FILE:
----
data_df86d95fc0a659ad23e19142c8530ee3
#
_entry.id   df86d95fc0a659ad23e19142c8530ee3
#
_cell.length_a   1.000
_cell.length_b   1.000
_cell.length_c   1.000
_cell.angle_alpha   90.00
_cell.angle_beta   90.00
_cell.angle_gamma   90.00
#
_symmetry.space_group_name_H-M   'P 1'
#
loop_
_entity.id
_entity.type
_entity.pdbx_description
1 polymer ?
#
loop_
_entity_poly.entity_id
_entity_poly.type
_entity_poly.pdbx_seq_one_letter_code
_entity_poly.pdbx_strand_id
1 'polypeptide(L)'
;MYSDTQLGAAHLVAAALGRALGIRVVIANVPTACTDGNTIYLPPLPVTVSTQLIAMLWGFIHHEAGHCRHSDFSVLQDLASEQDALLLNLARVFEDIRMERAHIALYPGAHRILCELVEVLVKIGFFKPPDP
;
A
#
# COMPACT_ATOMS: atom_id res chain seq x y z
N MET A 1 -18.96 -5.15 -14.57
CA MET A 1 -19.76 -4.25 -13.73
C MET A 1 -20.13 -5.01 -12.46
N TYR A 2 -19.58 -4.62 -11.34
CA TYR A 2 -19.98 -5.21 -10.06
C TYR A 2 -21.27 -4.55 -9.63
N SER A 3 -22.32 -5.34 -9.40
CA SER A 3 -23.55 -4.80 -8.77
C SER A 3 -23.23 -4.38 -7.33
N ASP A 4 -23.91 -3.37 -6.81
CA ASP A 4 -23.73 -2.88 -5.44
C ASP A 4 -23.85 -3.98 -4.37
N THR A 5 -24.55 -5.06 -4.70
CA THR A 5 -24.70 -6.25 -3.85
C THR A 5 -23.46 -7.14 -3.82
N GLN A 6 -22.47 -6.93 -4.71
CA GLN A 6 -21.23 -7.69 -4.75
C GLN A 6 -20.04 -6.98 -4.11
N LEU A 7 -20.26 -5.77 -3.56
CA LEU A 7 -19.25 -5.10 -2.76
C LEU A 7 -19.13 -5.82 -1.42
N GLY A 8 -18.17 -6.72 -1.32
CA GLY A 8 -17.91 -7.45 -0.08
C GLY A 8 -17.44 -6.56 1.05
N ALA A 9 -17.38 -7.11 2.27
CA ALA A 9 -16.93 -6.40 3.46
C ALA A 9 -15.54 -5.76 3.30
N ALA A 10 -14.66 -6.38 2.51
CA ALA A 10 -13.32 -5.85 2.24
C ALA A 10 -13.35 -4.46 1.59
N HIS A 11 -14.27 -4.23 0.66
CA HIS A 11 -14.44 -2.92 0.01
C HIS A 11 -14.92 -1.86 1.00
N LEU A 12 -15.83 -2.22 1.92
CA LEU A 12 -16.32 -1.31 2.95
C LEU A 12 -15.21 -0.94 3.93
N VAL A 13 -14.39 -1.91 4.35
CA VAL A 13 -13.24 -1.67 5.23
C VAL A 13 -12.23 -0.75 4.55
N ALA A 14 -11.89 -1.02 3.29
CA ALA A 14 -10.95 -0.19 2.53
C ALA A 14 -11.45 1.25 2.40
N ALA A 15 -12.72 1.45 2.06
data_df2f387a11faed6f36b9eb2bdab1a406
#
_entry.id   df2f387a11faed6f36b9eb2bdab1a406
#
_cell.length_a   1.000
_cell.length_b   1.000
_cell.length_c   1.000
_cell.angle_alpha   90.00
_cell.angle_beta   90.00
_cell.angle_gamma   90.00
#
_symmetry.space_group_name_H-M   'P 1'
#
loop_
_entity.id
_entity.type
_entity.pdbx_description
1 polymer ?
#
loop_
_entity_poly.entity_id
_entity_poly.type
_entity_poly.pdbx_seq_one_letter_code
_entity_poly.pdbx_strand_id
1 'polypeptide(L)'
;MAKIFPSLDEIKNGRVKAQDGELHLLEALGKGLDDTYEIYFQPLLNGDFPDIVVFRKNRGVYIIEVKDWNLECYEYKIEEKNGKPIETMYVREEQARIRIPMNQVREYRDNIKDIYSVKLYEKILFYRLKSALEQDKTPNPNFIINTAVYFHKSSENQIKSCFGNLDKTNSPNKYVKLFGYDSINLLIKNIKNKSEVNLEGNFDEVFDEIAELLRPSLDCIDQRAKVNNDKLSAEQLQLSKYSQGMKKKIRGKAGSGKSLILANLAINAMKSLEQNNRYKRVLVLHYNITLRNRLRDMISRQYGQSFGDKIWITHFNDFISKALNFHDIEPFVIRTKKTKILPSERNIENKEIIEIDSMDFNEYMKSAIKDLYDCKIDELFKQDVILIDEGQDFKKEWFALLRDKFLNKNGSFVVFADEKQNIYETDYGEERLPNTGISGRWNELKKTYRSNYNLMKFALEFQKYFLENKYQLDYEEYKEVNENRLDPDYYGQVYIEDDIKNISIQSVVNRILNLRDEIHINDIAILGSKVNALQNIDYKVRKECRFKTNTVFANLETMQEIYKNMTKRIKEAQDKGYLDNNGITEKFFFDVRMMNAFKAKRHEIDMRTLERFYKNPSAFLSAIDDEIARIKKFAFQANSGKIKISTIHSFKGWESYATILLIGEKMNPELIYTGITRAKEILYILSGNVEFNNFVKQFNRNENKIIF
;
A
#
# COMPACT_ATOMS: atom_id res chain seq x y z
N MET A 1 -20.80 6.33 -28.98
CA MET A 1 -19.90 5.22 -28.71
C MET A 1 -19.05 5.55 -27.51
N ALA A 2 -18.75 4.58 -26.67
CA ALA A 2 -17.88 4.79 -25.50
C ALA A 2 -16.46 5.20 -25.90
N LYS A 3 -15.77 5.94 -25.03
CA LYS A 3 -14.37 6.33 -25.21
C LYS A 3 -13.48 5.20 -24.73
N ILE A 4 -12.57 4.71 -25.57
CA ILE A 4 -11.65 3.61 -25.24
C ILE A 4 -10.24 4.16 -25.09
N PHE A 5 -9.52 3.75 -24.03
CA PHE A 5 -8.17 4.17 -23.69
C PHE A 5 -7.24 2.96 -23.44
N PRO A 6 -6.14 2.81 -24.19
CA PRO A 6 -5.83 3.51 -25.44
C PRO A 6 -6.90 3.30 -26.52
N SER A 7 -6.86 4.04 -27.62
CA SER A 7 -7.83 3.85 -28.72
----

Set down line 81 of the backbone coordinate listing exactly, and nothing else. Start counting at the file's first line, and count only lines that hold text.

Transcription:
_cell.angle_alpha   90.00